Forget the camembert and French bread
Close the door on the plat du jour
Its not even lunch and I can’t resist
The thought of a cool aperitif;
As if . .
Revised protocols need to be sorted
And I see the new software is unsupported
I’ll enjoy my lunch in the works canteen
A ham sandwich and a cup of tea
And the memory of a French bistro won’t even arise
All bustle and chatter and joie de vivre
No, not for me . .
I was happy and never knew it,
Sad and knew it so well.
Love slipped by though I hardly noticed,
yet love has marked me well.
Winter passed and summer came
yet I was living in the cold.
My love has turned and passed me by
and outside the world grows old.
Happiness is trapped for me
In a former time, where once I used to dwell.
I was happy and never knew it
Sad and knew it so well
I wrote this many years ago and it was called ‘A girl called Paper Tangle.’ It was one of those inspirational poems where you suddenly get an idea and just go with it. It has a nice rhythm and trips along well but I was never happy with the ‘paper tangle’ thing. Anyway, not long ago I changed it to Pamela Taylor and the poem feels so much better. Apologies to any girl called Pamela Taylor!
A Girl Called Pamela Taylor
Pamela Taylor wears chic clothes
Designer labels, anything goes.
Her coat has buttons made of gold
She likes to be noticed, she’s bold.
Pamela Taylor wears black boots,
Her body is a gun that shoots.
She’s incredibly sexy and overtly erotic
and her taste is impossibly exotic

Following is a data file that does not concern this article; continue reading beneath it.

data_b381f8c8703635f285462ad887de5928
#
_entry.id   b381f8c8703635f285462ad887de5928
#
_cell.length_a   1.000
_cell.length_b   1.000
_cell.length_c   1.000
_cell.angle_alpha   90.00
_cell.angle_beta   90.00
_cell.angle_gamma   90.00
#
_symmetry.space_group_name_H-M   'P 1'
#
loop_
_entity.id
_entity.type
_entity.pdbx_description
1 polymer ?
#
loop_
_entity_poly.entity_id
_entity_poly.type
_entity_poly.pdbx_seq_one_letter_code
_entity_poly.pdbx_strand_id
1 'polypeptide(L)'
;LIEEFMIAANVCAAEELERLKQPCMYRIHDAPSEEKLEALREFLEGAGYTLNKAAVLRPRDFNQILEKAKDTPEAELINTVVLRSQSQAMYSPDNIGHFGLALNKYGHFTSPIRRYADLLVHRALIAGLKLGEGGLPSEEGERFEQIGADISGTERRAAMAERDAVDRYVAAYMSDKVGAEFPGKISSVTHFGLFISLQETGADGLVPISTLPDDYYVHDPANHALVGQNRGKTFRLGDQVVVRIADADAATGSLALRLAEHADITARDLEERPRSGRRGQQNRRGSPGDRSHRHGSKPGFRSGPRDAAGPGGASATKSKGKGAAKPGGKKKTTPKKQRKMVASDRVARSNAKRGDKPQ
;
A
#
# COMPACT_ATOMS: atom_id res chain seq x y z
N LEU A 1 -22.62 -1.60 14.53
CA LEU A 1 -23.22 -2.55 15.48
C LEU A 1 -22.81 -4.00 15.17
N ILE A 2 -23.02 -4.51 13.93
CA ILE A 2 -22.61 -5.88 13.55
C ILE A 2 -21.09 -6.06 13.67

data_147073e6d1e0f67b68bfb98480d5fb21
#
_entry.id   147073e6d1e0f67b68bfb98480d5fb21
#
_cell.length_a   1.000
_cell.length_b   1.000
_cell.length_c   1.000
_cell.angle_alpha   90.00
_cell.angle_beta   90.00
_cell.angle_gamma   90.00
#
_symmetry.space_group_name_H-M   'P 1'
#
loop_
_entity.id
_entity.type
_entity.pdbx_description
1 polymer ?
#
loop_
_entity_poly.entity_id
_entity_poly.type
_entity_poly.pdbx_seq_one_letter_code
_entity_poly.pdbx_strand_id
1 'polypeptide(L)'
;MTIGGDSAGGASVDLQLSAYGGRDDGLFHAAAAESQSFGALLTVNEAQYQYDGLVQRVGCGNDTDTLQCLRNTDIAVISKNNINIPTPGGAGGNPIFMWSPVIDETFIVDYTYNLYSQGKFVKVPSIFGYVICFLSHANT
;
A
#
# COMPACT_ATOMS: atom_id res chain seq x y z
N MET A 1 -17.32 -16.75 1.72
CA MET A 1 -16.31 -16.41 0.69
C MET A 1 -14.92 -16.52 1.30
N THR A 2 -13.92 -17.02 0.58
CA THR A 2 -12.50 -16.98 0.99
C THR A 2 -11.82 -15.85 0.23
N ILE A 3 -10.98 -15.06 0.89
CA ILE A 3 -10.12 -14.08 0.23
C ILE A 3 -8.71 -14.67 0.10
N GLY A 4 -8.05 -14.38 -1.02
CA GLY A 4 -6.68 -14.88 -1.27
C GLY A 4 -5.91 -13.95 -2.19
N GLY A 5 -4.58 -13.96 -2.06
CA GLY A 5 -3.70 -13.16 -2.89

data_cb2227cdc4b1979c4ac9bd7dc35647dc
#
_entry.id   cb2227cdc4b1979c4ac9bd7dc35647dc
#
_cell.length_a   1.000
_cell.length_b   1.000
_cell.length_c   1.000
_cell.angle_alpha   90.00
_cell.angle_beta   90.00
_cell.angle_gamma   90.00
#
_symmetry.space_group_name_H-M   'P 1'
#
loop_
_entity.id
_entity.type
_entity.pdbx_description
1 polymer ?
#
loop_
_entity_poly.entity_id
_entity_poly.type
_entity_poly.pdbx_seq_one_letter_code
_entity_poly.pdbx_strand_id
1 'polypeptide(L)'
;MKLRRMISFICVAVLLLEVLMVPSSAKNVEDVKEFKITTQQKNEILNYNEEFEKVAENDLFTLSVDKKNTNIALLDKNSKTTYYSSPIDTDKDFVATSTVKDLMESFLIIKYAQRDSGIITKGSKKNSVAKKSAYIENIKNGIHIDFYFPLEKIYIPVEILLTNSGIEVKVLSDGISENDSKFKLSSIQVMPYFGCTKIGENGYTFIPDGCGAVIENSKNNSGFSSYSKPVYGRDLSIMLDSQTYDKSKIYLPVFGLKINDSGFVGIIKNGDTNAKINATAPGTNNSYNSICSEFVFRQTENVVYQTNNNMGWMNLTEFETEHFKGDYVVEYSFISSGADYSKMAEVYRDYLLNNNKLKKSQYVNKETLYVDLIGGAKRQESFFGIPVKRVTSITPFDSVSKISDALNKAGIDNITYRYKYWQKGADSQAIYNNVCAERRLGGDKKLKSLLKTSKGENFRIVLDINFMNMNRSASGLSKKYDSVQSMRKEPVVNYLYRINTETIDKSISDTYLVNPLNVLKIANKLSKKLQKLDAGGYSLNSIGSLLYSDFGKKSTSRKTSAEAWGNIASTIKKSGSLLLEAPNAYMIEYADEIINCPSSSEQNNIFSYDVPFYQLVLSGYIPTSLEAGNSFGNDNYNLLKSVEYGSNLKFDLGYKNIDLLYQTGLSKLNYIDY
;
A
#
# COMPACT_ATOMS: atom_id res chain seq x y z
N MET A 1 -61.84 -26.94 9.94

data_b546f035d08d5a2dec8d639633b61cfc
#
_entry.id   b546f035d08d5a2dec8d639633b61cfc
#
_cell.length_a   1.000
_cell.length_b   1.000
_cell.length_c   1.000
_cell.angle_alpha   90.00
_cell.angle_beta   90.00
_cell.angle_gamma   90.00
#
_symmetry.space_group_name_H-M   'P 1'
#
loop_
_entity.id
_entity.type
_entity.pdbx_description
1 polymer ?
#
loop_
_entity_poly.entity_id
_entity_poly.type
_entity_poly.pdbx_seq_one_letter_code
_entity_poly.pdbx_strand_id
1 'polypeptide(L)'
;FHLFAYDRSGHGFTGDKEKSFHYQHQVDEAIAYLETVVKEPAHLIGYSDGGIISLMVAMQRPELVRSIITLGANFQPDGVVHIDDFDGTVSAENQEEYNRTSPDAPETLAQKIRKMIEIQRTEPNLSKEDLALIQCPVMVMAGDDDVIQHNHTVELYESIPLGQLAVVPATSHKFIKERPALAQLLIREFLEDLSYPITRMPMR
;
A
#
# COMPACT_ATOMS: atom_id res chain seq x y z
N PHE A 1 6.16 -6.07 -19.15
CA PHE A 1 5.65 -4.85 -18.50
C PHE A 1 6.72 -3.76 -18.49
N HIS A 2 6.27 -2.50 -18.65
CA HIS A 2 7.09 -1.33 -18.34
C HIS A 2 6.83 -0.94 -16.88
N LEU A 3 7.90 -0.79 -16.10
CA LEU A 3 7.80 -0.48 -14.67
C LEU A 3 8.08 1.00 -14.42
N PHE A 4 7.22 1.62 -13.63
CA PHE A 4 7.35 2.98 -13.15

Pamela Taylor has blue-eyed eyes
and discreetly she enters other people’s lives.
She’ll trap you with magnetic sighs
and it’s yourself you’ll probably despise
Pamela Taylor knows all the best wine
and any man she wins in time.
She’s every scene-stealer and wheeler-dealer,
And to the social lepers she’s a saintly healer.
Pamela Taylor never pays her fees
She opens locks with other people’s keys
One look will slice you through if you tell her lies
Or nothing she can’t easily surmise.
Blood rising Heart pumping
You were the centre of my passion, once
Though now we meet very politely
And exchange pleasantries
And touch on former days,
Your husband seems nice
And I like the wine he’s chosen
At a very reasonable price.
Though you must forgive me for thinking
How I much prefer the red to the white,
Blood rising Heart pumping
Could you pass the bread?
And how much longer can we be gracious when I’m hanging by a thread?
I’m filled with desire
And thoughts I cannot mention
So, Can you pass the bread,
Everything seemed in order, I suppose, to die
It was a warm enough day;
The sun shone and birds sung
Even though birds would cause a feline heart to race
I’ve had my fill of life
Of tit bits and cosy sleeps, sometimes in next doors shed
And I’ve had my chases and midnight hunts
And I’ve always remembered my owners and left them a mouse or two,
A last cuddle would have been nice
Still, all in all it’s been a good life, and I’ve loved it
I’ve always liked this tree
I can keep my eye on the birds and the sun comes down
So now I’ll just close my eyes and die
And go on to the next of my nine lives